The Dumpling is also regarded as a charm against the perils of wave and flood, it being the sacred bread of the Nation, and in its circular shape is the symbol of the Sun.
The Carp (Illustration No. 37, Plate III) is worn as a Talisman for endurance and pluck, because according to an old legend a Carp by the exercise of these virtues succeeded in leaping all cataracts, and in finally reaching the Chariot Cloud, which carried him to Heaven and eternal happiness. On all festival days, the Carp plays a very important part as a symbol of good fortune, and it is customary on these occasions to send up large fish-shaped kites, one for each son, the Carp being essentially a masculine Talisman.
As in China, Talismans frequently consist of inscriptions on paper, invocations to one or other of the gods for success and good fortune, the symbol of the god being used according to the purpose of the Talisman. The sacred dog of Mitsumine is used as a protection from robbers, the god Jurojin, the Stork, the Tortoise, or the Crane for health and longevity.
A very popular charm for the latter purpose is the impression of a child's hand made by inking the hand, which is then pressed on to a piece of paper. These paper Talismans are pasted up both inside and outside the house and are considered to avert all evil influences.
In Tokio a popular charm consists of a thin piece of wood on which is written the name of the famous shrine Narita; this is worn as a luck-bringer, and for protection from all dangers.
Symbols of the Houses of the Zodiac are also used as Talismans, worked in metal varying according to the House occupied by the Sun at the time of birth.
A very important Talisman is the symbol Mitsu-Domoe, the triple form of the source of life, representing the elements of Fire, Air, and Water. It is worn to protect the household and person from Fire, Flood, and Theft (see Illustration No. 43, Plate III). This diagram is considered to symbolise ceaseless change, and is said by some authorities to have had its origin in a three-limbed Swastika Cross.
The Fan, which is regarded as an emblem of Power and Authority, is a Talisman to ensure the safety of its wearers (Illustration No. 41, Plate III).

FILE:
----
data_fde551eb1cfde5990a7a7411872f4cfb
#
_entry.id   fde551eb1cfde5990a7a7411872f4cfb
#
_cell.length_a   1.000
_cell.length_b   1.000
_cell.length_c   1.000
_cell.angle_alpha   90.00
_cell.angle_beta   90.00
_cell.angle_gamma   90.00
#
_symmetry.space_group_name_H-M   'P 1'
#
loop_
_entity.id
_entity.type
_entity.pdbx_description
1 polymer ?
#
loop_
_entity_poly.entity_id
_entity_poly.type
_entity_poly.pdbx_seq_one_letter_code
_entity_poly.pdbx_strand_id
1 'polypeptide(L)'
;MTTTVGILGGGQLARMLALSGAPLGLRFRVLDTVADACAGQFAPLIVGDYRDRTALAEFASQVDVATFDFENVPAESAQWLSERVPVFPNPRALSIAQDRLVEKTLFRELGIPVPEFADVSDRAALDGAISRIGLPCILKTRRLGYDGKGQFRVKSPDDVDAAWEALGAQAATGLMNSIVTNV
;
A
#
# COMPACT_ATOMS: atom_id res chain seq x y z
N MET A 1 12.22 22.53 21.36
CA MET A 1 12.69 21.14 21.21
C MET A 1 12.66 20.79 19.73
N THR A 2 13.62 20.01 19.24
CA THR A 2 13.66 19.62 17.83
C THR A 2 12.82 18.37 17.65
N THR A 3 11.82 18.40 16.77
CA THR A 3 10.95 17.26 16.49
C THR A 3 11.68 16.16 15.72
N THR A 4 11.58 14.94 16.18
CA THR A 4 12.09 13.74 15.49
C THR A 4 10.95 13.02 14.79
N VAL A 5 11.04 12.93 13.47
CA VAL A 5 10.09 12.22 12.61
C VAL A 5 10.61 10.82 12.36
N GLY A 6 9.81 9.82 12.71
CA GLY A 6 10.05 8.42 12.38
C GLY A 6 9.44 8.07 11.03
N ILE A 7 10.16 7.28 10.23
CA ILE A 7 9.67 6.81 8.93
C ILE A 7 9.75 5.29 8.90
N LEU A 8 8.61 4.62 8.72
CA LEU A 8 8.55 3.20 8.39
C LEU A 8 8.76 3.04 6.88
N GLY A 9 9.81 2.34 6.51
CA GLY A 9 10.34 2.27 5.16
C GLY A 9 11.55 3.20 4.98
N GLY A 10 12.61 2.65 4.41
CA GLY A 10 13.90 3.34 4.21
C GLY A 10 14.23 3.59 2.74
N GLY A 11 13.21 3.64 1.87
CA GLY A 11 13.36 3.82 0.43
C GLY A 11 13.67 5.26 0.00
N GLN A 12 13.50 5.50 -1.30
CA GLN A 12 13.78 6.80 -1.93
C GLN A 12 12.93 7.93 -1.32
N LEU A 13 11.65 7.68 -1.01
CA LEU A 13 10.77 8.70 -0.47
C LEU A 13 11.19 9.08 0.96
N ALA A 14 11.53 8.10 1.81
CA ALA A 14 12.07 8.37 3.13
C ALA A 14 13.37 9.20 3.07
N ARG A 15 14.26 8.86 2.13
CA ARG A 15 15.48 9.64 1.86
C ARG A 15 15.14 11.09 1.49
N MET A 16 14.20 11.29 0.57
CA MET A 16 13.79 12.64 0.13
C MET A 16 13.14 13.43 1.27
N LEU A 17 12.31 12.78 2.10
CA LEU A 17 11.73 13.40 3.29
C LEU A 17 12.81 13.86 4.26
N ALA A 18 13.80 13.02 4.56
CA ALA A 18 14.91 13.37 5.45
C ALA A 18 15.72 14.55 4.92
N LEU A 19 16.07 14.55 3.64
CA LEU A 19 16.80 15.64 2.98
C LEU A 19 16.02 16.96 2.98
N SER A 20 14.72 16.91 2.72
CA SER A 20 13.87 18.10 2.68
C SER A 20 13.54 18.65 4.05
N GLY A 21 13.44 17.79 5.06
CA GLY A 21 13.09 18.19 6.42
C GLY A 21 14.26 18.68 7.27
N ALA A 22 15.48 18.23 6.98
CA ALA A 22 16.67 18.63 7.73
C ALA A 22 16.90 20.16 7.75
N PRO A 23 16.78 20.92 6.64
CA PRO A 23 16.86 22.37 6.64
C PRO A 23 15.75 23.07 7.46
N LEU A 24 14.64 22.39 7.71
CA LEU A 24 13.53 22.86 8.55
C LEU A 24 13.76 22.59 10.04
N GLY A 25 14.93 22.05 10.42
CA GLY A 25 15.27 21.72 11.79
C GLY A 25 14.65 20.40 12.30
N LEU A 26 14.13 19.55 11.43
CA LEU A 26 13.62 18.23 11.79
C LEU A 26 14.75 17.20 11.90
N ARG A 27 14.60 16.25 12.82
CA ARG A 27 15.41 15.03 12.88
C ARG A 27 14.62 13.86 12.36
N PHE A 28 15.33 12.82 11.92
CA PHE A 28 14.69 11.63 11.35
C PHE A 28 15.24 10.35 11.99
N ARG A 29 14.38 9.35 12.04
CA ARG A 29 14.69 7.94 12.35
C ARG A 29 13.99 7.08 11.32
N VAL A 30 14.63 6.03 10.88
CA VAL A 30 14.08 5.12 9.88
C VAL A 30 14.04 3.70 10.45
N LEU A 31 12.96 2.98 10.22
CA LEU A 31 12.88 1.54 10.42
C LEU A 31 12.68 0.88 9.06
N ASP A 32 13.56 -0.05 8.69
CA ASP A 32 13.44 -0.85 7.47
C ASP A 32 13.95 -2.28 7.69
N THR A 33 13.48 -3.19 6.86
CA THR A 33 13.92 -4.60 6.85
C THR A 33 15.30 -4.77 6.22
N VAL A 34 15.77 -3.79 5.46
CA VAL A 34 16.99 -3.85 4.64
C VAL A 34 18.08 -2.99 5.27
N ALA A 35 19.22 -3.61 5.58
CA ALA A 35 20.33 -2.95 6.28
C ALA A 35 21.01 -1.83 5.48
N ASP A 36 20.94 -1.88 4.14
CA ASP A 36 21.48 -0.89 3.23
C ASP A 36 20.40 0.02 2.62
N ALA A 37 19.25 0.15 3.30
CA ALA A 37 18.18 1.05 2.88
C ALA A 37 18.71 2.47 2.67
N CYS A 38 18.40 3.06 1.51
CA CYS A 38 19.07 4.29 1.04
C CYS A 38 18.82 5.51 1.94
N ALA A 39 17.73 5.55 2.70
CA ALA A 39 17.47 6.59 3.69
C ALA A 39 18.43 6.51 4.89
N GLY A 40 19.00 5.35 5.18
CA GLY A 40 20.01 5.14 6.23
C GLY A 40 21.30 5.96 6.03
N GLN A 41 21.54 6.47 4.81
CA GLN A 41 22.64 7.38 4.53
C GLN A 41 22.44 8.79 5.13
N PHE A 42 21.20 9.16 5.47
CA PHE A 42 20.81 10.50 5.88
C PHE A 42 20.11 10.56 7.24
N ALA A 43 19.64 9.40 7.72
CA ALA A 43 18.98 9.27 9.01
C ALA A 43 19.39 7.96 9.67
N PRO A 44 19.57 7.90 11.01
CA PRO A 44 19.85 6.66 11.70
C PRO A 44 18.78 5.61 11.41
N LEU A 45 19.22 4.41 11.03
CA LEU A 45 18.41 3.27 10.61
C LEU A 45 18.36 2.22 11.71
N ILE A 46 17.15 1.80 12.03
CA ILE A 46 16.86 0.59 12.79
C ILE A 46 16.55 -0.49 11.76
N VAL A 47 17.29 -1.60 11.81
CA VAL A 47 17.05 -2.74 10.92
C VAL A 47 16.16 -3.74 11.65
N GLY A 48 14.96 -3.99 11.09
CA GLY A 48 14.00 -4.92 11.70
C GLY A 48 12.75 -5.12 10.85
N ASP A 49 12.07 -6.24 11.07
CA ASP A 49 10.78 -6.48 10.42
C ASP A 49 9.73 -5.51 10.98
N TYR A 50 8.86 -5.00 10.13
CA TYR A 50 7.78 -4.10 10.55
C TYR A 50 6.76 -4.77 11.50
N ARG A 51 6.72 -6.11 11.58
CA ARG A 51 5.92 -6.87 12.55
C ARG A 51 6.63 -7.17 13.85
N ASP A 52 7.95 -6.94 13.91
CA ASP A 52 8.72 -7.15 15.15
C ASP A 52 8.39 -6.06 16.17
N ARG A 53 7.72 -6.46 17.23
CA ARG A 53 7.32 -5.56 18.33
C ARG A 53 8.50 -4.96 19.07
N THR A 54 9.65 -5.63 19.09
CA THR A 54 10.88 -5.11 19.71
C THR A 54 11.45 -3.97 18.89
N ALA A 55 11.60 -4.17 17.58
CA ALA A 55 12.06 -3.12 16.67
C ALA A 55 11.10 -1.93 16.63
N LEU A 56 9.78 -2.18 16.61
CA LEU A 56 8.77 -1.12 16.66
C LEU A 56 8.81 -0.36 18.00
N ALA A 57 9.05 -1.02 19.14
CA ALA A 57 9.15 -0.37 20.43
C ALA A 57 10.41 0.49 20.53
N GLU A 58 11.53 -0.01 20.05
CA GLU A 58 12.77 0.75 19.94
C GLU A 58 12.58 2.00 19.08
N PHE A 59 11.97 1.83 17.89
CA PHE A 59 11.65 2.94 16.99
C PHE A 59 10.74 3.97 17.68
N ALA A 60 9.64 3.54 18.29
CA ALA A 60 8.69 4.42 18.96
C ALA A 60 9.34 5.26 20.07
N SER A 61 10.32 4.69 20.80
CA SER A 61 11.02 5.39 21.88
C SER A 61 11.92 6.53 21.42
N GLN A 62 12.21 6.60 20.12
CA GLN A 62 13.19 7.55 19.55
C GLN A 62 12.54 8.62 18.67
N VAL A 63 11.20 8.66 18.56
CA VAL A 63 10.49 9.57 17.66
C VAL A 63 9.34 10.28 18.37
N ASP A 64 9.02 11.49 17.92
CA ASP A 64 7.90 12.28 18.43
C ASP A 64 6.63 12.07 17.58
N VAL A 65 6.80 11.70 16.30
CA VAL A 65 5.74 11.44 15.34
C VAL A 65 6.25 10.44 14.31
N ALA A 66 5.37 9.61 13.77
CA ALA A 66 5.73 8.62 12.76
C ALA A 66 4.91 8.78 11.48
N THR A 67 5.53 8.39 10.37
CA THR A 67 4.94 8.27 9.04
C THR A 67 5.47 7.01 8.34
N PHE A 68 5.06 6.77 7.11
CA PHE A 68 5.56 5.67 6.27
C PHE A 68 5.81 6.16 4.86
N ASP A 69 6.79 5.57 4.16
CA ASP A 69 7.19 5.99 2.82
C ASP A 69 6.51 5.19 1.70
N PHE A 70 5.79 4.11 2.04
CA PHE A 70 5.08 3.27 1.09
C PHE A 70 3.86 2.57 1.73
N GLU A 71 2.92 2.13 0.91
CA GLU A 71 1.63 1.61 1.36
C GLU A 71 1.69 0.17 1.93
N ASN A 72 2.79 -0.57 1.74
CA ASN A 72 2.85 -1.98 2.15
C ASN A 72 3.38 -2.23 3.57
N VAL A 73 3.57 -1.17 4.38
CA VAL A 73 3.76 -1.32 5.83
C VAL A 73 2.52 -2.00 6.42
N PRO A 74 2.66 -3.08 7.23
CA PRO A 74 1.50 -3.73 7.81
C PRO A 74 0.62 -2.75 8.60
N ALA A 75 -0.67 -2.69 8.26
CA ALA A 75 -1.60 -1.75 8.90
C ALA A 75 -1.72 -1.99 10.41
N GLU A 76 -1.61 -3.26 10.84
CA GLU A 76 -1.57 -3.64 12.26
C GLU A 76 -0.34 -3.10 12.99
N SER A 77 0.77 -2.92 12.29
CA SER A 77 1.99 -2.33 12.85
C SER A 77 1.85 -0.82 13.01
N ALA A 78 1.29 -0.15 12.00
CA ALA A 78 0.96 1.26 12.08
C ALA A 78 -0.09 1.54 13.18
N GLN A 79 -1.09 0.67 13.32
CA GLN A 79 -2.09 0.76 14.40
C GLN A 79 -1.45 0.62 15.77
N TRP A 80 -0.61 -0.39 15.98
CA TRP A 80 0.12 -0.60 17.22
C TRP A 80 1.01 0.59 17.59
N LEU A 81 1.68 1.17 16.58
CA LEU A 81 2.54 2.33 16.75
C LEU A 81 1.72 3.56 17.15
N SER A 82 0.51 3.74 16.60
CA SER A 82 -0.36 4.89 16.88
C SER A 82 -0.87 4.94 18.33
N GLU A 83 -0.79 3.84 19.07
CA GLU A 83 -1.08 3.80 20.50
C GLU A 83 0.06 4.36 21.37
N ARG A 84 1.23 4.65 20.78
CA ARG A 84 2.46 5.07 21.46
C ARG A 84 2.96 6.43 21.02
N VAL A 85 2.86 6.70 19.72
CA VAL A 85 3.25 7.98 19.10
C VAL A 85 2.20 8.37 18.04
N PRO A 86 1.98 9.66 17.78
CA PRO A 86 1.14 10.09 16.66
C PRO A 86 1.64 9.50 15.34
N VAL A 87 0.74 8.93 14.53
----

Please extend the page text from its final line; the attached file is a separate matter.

The Hammer Of Daikoku, the god of Wealth, is worn for success and good fortune.
On the same plate, Illustration No. 46 represents the Keys of the Granary, or storehouse, which are worn for love, wealth, and happiness.
The Anchor is worn for security and safety.
Rock Crystal Balls, mounted as charms, are worn as a preventative of dropsy and other wasting diseases.
A charm popular with travellers is the leaf of the Teg-a-shiwa; the Japanese say that the movements of this leaf in the wind resemble the beckoning of a hand. When a relative is about to start on a journey he is served with a meal of fish on one of these leaves in lieu of a plate; when the meal is finished the leaf is hung over the door in the belief that it will ensure well-being on his journey and a safe return.
A Talisman for luck and good fortune is a representation of Ota-fu-ku, the joyful goddess, who is depicted with a chubby laughing face which is painted on purses and little gifts exchanged between friends, and it is thought that to look upon her face will bring prosperity, joy, and good fortune.
At the New Year it is customary to hang a rope before dwellings, in front of shrines, or to suspend it across the road to thwart evil spirits and avert ill-luck; it is called Shinenaka, and is made of rice-straw plucked up by the roots, the ends being allowed to dangle down at regular intervals.
To protect the house from demons, and to keep its occupants secure, a bow is fixed to the roof ridge, and if tiles are used impressed with an ornament like bubbles an efficient Talisman for protection against fire is obtained. The Japanese believe that the materials, principally wood, of which their temples are made become impregnated with favourable influences, as the result of the services that are held in them, and as these temples are entirely pulled down every twenty years there is a great demand for the old wood, from which Talismans are made.
One of the most ancient temples is at Ise, where a shrine has been in existence many hundreds of years B.C., and when this temple is broken up thousands of pilgrims assemble to secure fragments of its precious wood.
The temple is rebuilt of new wood exactly on the lines of the old one.